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  issue > bauck > USDA license

 

KEY MESSAGE: Minnesota has no state laws to license or regulate commercial dog and cat breeders; however, the USDA regulates certain breeders and brokers, such as Kathy Bauck, who sell to pet stores. In 2010, the USDA terminated Bauck's Animal Welfare Act (AWA) license for two years. Based on additional evidence, the USDA, as of September 2011, permanently revoked Bauck's AWA license — for life.

NOTE: USDA stands for the United States Department of Agriculture. As explained below, due to multiple appeals and legal actions, it took almost one year (from June 22, 2009 until June 7, 2010) for the USDA to terminate this breeder's license. Revoking her license began with a Complaint filed by the USDA in December 2010 and ended with a Consent Decision in September 2011.

 

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Photo from CAPS; from undercover investigation.

 

Licensing and oversight

The federal government requires certain dog and cat breeders and brokers to be licensed. Specifically, dog breeders/brokers who sell wholesale (i.e., to pet stores) must have a federal license. (Retail sales, such as puppies sold through websites, parking lots or directly from the kennel, are not required to be licensed.)

This federal license is required by the Animal Welfare Act (AWA). This Act is enforced by the Animal Care (AC) program, which is part of the Animal and Plant Health Inspection Service (APHIS) of the United States Department of Agriculture (USDA). Kennels that are licensed by the USDA are often referred to as USDA-licensed facilities with an Animal Welfare Act license. (For copy below, we also refer to it as the USDA license.)

Currently, there are approximately 48 dog/cat breeders and brokers in Minnesota who have an Animal Welfare Act license and are inspected by the USDA.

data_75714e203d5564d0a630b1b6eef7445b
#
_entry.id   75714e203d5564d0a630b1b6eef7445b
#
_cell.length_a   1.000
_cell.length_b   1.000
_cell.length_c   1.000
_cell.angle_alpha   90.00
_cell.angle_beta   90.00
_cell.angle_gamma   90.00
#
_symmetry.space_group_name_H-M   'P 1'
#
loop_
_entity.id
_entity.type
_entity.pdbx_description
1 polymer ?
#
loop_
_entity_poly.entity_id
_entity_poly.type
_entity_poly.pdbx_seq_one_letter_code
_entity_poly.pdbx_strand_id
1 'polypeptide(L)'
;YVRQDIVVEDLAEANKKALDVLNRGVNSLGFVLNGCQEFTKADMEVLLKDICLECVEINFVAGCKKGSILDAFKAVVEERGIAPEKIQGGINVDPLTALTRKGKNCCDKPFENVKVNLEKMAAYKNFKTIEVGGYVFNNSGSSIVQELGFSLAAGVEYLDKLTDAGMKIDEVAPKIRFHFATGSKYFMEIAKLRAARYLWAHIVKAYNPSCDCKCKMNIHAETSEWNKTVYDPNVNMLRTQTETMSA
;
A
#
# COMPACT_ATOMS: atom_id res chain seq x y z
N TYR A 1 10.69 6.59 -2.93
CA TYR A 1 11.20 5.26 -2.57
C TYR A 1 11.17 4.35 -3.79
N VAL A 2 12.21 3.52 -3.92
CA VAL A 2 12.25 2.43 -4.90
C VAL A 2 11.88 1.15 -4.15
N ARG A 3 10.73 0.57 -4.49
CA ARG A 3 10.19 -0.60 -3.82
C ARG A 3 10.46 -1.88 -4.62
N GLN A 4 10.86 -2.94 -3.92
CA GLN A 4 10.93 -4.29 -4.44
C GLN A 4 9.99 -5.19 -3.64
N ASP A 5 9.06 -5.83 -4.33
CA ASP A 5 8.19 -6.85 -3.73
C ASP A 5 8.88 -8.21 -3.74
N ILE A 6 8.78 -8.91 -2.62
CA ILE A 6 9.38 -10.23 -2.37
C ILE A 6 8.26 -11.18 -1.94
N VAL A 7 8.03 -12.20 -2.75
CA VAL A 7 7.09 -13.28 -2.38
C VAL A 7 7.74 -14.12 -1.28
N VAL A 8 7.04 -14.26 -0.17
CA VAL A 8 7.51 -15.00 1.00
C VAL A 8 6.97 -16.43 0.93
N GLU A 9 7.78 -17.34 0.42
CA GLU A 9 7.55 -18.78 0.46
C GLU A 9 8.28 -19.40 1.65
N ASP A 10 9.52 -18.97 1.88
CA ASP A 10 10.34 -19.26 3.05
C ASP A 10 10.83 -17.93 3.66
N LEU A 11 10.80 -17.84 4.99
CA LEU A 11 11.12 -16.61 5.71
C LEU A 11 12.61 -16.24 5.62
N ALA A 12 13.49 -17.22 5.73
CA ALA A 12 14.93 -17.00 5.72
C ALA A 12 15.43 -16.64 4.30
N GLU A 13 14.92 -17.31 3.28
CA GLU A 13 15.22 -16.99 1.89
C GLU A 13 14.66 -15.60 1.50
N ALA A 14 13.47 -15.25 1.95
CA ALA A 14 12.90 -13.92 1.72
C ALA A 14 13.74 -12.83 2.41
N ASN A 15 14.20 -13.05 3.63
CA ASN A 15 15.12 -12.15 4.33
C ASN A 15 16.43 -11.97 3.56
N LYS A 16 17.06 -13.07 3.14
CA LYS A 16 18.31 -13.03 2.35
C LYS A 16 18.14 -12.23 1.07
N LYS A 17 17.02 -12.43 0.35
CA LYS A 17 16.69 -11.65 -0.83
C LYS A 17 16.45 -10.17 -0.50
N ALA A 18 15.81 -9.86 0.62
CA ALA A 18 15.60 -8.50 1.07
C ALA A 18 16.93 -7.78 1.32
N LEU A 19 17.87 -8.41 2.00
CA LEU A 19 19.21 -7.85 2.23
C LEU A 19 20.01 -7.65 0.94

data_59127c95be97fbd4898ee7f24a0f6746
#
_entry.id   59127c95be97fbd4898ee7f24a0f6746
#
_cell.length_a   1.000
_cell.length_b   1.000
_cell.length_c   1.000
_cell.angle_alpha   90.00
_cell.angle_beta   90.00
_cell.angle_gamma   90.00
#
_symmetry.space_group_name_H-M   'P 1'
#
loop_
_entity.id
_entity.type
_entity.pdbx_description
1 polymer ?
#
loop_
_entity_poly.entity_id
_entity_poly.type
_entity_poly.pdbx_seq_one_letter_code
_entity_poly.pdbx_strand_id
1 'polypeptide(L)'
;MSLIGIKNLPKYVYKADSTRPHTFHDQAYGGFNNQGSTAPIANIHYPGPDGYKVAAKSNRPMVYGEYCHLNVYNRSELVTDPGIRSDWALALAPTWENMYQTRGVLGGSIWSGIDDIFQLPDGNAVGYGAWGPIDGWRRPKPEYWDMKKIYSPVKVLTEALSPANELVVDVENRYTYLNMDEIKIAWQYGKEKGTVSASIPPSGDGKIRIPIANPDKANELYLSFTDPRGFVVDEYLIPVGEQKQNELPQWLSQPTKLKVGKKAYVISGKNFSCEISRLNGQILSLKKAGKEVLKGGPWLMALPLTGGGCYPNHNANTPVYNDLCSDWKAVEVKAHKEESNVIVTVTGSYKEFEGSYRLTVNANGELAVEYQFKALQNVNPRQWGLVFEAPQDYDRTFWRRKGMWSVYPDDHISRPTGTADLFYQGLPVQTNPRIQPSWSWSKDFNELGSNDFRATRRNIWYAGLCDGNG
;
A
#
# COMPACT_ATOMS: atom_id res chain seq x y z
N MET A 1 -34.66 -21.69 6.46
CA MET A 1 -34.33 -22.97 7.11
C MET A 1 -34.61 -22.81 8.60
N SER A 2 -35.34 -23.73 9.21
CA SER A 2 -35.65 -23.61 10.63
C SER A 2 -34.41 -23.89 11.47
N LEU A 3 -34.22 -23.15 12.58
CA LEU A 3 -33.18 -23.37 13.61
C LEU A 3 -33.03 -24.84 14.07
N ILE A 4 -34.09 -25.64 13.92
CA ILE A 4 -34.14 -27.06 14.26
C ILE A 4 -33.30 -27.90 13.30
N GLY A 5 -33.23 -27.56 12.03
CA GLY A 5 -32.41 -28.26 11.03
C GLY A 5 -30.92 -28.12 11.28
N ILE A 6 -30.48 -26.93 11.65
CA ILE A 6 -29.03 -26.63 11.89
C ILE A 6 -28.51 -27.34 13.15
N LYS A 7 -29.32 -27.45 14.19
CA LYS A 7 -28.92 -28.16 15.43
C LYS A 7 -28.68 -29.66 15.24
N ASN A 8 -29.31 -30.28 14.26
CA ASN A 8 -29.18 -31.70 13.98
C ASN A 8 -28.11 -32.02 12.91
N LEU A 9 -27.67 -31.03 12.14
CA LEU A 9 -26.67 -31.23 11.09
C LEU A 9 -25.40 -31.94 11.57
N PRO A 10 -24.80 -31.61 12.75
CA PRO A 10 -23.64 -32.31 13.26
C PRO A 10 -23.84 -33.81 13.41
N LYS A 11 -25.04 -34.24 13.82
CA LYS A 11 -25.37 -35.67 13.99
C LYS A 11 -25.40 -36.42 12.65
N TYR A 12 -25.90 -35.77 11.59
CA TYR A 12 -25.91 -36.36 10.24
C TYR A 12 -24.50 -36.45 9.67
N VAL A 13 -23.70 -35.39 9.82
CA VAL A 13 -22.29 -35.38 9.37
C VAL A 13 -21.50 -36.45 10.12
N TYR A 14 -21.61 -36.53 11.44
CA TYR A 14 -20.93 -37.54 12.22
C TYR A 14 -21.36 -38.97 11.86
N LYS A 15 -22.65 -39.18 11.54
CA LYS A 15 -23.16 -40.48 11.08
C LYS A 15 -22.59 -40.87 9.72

NOTE: There are no state laws in Minnesota to license, inspect or regulate dog and cat breeders; therefore, Kathy Bauck does not have a state license to operate as a dog breeder. (Lack of state regulation also means there is no state agency who has regulatory authority to inspect her kennels and assess how the animals are treated.)

ALSO: Kathy Bauck's kennel is in Pine Lake Township near New York Mills, Minnesota. Because it is a township, local jurisdiction of any kennel regulations falls to the county, which is Otter Tail County. Otter Tail County does not require a Conditional Use Permit for

this breeder and, therefore, does not monitor animal welfare within kennels. 

 

Class B license: Breeder and Broker

Kathy Bauck operated under a USDA Class B license: 41-B-0159

The USDA Class B license allowed Bauck to breed her own dogs as well as buy dogs or puppies from other breeders and then sell to pet stores throughout the United States. 

Due to the undercover investigation conducted by Companion Animal Protection Society (CAPS) of Kathy Bauck's practices as a large-scale dog breeder/broker, which resulted in Bauck's criminal conviction for animal torture, as well as previous charges for practicing veterinary medicine without a license, the USDA concluded Bauck was "unfit" to hold an Animal Welfare Act license because she had operated her kennel in a "criminally improper manner." (See links below.)

Bauck's license was cancelled on August 16, 2010; however, the USDA "officially" terminated her license on June 7, 2010 for two years. (NOTE: Termination is not permanent. After two years, Bauck could re-apply for a USDA license. A breeder is permanently stopped from holding a USDA license if that license is revoked. This is why it's important to pay close attention to legal terms used — license cancellation vs. termination vs. revocation.)

 

Bauck USDA license terminated for two years

Terminating a pet dealer's license is an arduous process. Many legal actions are submitted and a lot of time passes. In the case of Kathy Bauck, she appealed the USDA's decision to terminate her license. Some of the dates and filings are below:

• On or about May 19, 2008, Kathy Bauck was found guilty of practicing veterinary medicine without a license in State of Minnesota v. Kathy Jo Bauck, 56-CR-08-1131.

• On or about March 29, 2009, Kathy Bauck was found guilty by a jury verdict of four misdemeanor counts pertaining to animal cruelty and torture in the case of State of Minnesota v. Kathy Jo Bauck, 56-CR-08-2271.